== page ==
Thursday afternoon was unlike many afternoons in our classroom, as the students worked from 12:00-3:00, and the SMART Board, iPads, iPod Touches, Livescribe Pens, and laptops were not used once during this time. Why? For our activities on Thursday, technology was not the best option.
In Science, my Grade 1 students are learning about structures, and my Grade 2 students are learning about simple machines. The Grade 1’s completed five different structure activities, which challenged them to build a variety of different structures and helped them learn about things to consider when creating structures. For these activities, the students really needed to work with materials. They needed to build, and they needed to change their designs based on what they learned. The Grade 2’s have researched wheels, pulleys, levers, and inclined planes, and they applied what they learned by working together on various building activities. Working with real materials gave meaning to what the students have researched, and as they built their creations, I heard them using the terminology that they learned in class.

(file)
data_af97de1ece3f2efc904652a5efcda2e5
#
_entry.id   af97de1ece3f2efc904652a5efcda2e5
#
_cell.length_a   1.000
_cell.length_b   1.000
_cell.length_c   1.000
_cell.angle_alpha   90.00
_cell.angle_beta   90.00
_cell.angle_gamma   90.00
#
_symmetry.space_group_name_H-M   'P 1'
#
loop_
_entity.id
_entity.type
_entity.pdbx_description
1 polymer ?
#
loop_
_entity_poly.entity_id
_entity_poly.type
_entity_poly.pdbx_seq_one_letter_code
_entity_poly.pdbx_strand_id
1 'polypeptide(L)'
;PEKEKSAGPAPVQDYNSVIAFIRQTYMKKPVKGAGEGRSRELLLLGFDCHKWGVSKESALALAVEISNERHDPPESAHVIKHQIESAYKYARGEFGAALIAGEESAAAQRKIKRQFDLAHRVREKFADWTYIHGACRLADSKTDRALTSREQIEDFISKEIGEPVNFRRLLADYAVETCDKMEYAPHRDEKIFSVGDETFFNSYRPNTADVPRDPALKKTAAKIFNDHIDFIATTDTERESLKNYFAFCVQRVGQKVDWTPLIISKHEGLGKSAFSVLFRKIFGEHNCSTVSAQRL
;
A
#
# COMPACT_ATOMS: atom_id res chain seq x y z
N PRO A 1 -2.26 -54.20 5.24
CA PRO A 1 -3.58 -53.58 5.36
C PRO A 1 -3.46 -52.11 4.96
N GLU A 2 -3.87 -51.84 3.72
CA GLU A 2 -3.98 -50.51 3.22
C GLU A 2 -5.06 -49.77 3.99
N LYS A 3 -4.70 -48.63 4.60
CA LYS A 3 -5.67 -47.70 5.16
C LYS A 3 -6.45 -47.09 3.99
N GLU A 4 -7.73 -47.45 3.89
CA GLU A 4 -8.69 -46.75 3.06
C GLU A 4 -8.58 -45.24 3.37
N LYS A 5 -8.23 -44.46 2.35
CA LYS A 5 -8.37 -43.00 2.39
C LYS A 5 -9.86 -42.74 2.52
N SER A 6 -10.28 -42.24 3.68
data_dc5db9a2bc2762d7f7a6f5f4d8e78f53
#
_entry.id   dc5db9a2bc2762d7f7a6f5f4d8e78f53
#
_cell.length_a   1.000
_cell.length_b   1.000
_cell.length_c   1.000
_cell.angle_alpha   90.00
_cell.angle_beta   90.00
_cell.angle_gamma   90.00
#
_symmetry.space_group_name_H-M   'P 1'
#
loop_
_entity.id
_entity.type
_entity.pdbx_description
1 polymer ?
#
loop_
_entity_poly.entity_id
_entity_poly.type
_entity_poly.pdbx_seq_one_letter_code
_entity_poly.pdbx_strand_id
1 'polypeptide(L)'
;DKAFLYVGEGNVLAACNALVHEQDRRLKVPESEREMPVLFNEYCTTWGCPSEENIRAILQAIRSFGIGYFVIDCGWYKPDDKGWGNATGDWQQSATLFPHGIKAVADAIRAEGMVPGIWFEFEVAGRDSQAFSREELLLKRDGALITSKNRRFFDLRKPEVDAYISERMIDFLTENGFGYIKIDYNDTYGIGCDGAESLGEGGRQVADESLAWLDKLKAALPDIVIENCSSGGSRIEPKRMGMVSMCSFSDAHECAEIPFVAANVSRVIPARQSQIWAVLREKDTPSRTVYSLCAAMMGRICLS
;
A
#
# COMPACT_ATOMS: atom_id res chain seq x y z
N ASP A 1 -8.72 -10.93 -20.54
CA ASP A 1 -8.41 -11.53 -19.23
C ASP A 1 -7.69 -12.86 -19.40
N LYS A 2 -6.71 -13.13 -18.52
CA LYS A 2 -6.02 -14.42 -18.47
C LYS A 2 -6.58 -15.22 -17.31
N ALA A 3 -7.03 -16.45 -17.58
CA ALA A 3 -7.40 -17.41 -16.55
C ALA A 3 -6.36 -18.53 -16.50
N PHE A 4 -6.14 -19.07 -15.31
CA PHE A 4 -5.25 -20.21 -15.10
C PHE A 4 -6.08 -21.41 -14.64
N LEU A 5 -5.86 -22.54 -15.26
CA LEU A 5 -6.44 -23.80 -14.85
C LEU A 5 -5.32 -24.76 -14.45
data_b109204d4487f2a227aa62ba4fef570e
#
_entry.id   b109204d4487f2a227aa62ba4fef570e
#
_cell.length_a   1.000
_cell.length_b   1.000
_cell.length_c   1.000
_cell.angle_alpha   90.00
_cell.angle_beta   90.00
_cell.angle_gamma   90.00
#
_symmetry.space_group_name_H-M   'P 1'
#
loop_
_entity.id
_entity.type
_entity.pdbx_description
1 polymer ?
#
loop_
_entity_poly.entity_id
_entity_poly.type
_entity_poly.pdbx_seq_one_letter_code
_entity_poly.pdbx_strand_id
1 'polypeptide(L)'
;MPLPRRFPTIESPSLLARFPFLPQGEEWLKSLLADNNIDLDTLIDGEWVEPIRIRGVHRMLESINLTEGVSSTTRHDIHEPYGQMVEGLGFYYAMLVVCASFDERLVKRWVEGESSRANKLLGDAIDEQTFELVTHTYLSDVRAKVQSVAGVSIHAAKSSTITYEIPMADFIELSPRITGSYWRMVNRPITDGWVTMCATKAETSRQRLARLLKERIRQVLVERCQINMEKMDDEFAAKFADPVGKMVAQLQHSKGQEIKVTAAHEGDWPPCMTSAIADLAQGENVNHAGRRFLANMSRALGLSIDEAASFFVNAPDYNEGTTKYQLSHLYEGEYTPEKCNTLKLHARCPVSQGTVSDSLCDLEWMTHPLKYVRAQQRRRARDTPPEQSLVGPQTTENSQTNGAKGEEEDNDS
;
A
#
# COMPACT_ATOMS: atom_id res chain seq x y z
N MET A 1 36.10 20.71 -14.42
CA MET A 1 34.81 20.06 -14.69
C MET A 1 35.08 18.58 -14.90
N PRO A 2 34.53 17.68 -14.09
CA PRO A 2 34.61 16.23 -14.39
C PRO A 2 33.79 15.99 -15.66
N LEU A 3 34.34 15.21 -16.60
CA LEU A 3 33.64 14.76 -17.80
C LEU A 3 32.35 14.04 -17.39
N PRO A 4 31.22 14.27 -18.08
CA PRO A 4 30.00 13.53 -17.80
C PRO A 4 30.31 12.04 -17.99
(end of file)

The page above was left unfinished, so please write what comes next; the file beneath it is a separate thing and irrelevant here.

Yes, there are online activities that teach students about structures and simple machines, but when I looked at these options, I knew that using real materials was a better option. Even though technology was not at the forefront of Thursday afternoon’s activities, I still couldn’t make it through the day without using my digital camera and my new flip cam to record the learning that was taking place.
Below is a link to an Animoto Slideshow that highlights the different activities, as well as a variety of short video clips that show students reflecting on their learning. For documenting learning, technology really was the best option.
When have you chosen not to use technology in your classroom? Why did you make this choice? I would love to hear what you have to say!
No need to apologize at all, Aviva. Sometimes, there is no substitute for real gravity and all that a tactile moment can provide. It lets students work in yet another modality and that is good.
Aviva, tech is not the answer to every learning situation. We have to get down and get dirty with learning and to me that means hands on. Your kids were learning through doing which means making real connections. I don’t think you could substitute any form of technology and have the same type of result. As I have said in the past we need more teachers like you who are truly sensitive to how their children learn.
Thanks Doug and JoAnn! When technology is the right tool, it’s great to use, but in this case, it definitely wasn’t the right tool. I’m glad that I didn’t try to make it so, as I don’t think that I would have had the same results. I appreciate both of your comments!